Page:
While encouraging foreign investment, especially FDI, a cautious, nuanced approach was adopted for debt flows, including ECBs, which were subjected to ceilings and end-use restrictions. Portfolio investment in government securities and corporate bonds too were modulated on a need-basis. These prudential policies prevented excessive recourse to foreign borrowings and dollarisation of the economy. The policy framework was progressively liberalised enabling non-financial corporates to invest and acquire companies abroad, while resident individuals were permitted outflows subject to reasonable limits. Eventually, when the crisis hit, India took the blow, but didn’t drown itself in financial misery like others.
Banks, the lifeblood of Indian economy, remained unscathed, thanks to measures like restrictions of overnight unsecured market for funds, as well as imposing prudential limits on banks’ inter-bank liabilities. Less than a fortnight after Reddy stepped down and Dr D Subbarao took over as RBI Governor, Lehman filed for bankruptcy. The financial contagion was set on fire and hell broke loose, but Rao kept calm and carried on. Though a few Indian banks had indirect sub-prime exposures, the impact was minimal with a few suffering mark-to-market losses caused by widening credit spreads.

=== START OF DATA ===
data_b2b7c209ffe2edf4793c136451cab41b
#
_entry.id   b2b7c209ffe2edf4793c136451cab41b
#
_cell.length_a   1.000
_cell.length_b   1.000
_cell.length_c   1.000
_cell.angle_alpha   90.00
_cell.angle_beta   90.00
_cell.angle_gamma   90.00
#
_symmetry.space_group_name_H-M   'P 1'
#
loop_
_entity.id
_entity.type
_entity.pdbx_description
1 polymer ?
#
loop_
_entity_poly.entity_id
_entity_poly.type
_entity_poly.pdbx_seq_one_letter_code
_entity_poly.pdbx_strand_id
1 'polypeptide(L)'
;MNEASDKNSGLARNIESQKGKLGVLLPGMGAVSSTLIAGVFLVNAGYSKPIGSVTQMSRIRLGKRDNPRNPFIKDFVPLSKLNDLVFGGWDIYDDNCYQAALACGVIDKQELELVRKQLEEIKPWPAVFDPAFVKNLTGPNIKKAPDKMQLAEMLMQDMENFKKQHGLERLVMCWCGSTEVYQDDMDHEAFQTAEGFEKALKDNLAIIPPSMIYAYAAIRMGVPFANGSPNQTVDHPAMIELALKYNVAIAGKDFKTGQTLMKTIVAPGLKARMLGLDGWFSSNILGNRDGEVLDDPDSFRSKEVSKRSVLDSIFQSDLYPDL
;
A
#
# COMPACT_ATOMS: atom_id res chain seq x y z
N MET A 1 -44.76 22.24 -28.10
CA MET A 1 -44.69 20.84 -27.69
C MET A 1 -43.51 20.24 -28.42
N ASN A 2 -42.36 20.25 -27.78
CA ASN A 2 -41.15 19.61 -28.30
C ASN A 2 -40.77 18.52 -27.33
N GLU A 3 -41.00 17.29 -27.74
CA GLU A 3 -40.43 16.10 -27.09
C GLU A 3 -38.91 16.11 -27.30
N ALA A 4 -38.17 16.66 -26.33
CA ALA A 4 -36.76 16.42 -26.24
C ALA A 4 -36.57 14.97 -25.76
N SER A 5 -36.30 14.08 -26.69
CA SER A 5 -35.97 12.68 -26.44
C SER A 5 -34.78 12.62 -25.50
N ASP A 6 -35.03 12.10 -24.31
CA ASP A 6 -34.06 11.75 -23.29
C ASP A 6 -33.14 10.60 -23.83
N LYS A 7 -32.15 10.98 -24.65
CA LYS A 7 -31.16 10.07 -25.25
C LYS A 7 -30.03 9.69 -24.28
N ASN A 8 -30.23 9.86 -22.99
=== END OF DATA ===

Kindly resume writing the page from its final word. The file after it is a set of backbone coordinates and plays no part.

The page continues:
Capital flows fell from $17.3 billion in April-June 2007 to $13.2 billion in 2008. FDI grew from $16.7 billion in 2008 as against 2007, while FIIs net outflow stood at $6.4 billion in April-September 2008 compared to net inflows of $15.5 in 2007. Sensex rallied significantly from 13,000 points in March 2007 to peak to 20,800 by January 2008 on heavy portfolio inflows, but fell with a giant thud to 11,300 by October 2008 due to reversing portfolio flows.
Rao’s immediate task was to maintain liquidity, ensure supply of dollars and contain market volatility, which he managed making use of monetary policy tools like Cash Reserve Ratio (CRR) and Statutory Liquidity Ratio. To provide short-term liquidity, CRR, which was increased from 4.5 per cent in 2004 to 9 per cent by August 2008, was sliced to the bone by 50 bps in October 2008 — the first cut in five years. Another 100 bps cut followed later. Benchmark repo rate too was cut by 250 bps. Besides, rates on foreign currency deposits were raised, while banks were allowed to dip into the mandated SLR to avail liquidity.
Rao put to rest rumours of a bank run on ICICI, even issuing a rare clarification about liquidity availability and support. Government too weighed in, dismissing fears of the private lender’s collapse. On its part, the government pumped fiscal stimulus via reduction of VAT, and additional government spending in infrastructure and export sectors, which some believe was over boarded, leading to a jobless growth in subsequent years.
WHAT WAS DONE
■ One of the first things the RBI did was to sock away forex reserves. The daily average forex market turnover jumped fivefold from $7bn to $34bn between April 2004 and 2007
■ The risk weight on banks’ exposure to commercial real estate was increased from 100 to 150 per cent in April 2006; that for consumer credit and capital market exposure was raised from 100 to 125 per cent.